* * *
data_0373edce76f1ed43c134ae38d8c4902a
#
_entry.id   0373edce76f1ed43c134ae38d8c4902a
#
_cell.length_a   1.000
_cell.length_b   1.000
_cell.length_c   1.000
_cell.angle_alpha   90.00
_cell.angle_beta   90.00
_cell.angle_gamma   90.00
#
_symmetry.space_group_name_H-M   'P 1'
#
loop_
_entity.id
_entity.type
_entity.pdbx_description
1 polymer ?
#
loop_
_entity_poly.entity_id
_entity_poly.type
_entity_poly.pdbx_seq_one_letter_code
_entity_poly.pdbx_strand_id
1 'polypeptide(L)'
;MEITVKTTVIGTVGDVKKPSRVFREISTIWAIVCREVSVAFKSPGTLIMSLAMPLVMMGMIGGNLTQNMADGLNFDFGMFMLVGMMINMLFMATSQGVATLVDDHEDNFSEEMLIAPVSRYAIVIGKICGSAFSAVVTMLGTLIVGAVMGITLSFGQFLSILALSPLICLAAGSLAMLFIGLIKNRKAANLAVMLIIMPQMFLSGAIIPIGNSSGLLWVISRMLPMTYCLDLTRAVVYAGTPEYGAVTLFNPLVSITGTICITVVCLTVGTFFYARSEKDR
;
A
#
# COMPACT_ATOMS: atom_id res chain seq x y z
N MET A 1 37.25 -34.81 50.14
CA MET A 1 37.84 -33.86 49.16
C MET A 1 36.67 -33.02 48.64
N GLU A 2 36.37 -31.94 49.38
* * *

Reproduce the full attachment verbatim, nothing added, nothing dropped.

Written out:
data_0373edce76f1ed43c134ae38d8c4902a
#
_entry.id   0373edce76f1ed43c134ae38d8c4902a
#
_cell.length_a   1.000
_cell.length_b   1.000
_cell.length_c   1.000
_cell.angle_alpha   90.00
_cell.angle_beta   90.00
_cell.angle_gamma   90.00
#
_symmetry.space_group_name_H-M   'P 1'
#
loop_
_entity.id
_entity.type
_entity.pdbx_description
1 polymer ?
#
loop_
_entity_poly.entity_id
_entity_poly.type
_entity_poly.pdbx_seq_one_letter_code
_entity_poly.pdbx_strand_id
1 'polypeptide(L)'
;MEITVKTTVIGTVGDVKKPSRVFREISTIWAIVCREVSVAFKSPGTLIMSLAMPLVMMGMIGGNLTQNMADGLNFDFGMFMLVGMMINMLFMATSQGVATLVDDHEDNFSEEMLIAPVSRYAIVIGKICGSAFSAVVTMLGTLIVGAVMGITLSFGQFLSILALSPLICLAAGSLAMLFIGLIKNRKAANLAVMLIIMPQMFLSGAIIPIGNSSGLLWVISRMLPMTYCLDLTRAVVYAGTPEYGAVTLFNPLVSITGTICITVVCLTVGTFFYARSEKDR
;
A
#
# COMPACT_ATOMS: atom_id res chain seq x y z
N MET A 1 37.25 -34.81 50.14
CA MET A 1 37.84 -33.86 49.16
C MET A 1 36.67 -33.02 48.64
N GLU A 2 36.37 -31.94 49.38